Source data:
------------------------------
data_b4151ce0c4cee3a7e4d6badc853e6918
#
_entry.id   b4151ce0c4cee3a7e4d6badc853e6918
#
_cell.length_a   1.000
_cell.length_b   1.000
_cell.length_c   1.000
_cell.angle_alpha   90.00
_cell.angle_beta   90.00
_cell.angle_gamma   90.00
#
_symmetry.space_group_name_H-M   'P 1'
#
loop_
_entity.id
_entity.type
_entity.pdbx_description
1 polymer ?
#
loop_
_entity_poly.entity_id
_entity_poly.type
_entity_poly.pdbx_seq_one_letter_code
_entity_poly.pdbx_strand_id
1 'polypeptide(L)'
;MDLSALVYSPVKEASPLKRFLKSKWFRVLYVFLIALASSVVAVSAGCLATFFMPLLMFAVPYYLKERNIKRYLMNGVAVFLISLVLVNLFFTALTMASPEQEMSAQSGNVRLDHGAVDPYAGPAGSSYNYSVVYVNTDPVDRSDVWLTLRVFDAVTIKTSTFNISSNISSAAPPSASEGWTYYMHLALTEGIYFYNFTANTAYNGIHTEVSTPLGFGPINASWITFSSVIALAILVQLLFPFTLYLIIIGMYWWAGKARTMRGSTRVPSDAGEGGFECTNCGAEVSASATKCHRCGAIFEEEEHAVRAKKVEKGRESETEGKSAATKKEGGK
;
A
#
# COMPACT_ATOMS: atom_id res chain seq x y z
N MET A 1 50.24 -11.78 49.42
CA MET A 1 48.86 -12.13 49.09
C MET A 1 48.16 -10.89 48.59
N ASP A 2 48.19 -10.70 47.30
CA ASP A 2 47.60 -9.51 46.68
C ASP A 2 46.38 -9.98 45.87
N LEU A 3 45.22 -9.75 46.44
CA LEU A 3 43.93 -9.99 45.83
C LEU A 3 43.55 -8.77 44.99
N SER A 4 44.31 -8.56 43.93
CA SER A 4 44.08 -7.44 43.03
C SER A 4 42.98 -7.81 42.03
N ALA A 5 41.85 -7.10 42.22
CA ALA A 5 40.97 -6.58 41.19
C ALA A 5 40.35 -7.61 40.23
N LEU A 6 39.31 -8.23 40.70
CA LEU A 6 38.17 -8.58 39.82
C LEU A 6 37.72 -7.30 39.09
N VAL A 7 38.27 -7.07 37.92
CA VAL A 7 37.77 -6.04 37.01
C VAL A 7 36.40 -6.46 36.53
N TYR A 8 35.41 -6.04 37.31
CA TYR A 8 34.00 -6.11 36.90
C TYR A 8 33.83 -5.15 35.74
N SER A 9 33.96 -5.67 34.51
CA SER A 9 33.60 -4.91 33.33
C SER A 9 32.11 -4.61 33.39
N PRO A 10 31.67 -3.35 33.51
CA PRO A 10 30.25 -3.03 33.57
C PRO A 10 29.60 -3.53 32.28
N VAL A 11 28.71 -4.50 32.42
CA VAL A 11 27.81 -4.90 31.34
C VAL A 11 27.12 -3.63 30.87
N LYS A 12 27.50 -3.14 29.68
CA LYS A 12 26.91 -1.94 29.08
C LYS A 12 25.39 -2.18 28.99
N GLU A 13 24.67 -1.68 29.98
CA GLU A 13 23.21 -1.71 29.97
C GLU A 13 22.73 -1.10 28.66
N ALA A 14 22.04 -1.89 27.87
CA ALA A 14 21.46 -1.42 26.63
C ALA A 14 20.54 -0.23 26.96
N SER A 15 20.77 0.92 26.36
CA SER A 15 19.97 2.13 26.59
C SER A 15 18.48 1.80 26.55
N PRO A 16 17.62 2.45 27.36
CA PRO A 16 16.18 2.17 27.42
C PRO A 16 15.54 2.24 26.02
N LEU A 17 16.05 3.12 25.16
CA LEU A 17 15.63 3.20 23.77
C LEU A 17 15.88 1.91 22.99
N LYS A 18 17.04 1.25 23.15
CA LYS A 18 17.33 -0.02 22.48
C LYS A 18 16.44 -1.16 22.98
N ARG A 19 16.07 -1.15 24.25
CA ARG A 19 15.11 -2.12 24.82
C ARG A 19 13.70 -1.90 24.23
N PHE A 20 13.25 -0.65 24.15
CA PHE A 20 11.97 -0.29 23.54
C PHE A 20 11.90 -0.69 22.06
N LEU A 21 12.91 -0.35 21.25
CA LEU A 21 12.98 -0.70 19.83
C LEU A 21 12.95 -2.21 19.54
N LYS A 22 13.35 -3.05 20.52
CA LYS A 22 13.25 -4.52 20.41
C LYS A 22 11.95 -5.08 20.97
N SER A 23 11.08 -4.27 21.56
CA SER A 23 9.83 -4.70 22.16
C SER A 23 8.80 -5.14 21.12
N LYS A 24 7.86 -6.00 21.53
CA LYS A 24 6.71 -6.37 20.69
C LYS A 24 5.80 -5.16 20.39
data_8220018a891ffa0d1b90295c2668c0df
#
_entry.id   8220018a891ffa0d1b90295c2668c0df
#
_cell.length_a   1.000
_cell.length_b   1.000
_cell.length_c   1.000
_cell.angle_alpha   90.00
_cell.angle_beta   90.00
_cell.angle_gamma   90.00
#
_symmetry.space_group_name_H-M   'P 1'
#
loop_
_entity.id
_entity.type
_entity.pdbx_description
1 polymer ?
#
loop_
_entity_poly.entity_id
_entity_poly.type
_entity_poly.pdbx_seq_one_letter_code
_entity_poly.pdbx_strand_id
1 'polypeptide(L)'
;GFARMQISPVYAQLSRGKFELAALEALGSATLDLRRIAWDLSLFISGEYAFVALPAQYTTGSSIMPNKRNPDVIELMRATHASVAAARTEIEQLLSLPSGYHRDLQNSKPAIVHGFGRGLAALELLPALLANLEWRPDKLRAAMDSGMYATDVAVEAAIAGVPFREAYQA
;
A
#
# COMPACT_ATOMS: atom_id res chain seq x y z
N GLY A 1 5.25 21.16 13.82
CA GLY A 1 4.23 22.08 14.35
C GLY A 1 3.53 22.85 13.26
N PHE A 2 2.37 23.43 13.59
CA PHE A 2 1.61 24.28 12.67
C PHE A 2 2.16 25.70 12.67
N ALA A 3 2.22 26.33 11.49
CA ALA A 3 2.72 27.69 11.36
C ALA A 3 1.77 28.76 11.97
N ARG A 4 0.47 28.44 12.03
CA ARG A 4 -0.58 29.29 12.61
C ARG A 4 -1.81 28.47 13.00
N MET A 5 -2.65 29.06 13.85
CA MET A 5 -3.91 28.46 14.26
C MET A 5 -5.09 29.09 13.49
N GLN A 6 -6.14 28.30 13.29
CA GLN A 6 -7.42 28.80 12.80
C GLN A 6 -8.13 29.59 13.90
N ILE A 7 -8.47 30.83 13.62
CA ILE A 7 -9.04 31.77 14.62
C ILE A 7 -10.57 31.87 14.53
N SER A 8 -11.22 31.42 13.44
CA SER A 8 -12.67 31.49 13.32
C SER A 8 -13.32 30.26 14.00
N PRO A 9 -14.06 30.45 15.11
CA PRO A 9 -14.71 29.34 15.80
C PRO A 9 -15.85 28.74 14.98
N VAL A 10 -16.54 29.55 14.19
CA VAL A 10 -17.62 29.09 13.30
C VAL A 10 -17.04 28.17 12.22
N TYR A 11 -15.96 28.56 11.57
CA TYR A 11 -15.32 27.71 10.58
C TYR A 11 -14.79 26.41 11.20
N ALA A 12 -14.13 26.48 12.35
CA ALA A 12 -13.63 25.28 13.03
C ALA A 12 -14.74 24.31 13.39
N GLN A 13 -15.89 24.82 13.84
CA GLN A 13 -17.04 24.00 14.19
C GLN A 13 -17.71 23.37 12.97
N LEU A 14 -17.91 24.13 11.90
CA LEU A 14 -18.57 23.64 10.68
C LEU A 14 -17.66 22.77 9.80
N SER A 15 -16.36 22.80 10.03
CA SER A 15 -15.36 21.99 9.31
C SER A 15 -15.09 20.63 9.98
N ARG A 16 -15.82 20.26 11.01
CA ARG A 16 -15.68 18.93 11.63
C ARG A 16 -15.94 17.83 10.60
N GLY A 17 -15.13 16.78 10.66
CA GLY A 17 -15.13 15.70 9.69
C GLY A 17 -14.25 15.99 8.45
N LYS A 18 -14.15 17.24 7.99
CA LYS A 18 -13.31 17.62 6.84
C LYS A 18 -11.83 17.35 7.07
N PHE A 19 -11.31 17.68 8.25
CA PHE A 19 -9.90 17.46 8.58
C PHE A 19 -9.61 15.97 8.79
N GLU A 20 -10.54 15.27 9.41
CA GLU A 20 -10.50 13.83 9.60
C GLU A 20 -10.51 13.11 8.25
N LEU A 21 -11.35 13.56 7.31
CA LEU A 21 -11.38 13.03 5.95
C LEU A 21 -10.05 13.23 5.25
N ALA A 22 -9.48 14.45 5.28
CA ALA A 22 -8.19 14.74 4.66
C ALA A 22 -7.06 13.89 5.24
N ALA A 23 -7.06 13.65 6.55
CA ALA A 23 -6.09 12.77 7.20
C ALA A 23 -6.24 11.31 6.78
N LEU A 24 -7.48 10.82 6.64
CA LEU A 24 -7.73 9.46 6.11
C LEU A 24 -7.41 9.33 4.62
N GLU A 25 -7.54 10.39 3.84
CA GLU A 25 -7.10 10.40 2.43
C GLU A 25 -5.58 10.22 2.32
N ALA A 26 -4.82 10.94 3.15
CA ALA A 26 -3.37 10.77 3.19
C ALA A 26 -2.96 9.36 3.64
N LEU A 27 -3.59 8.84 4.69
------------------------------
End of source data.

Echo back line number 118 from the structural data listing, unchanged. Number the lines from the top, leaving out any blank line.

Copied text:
_entity.type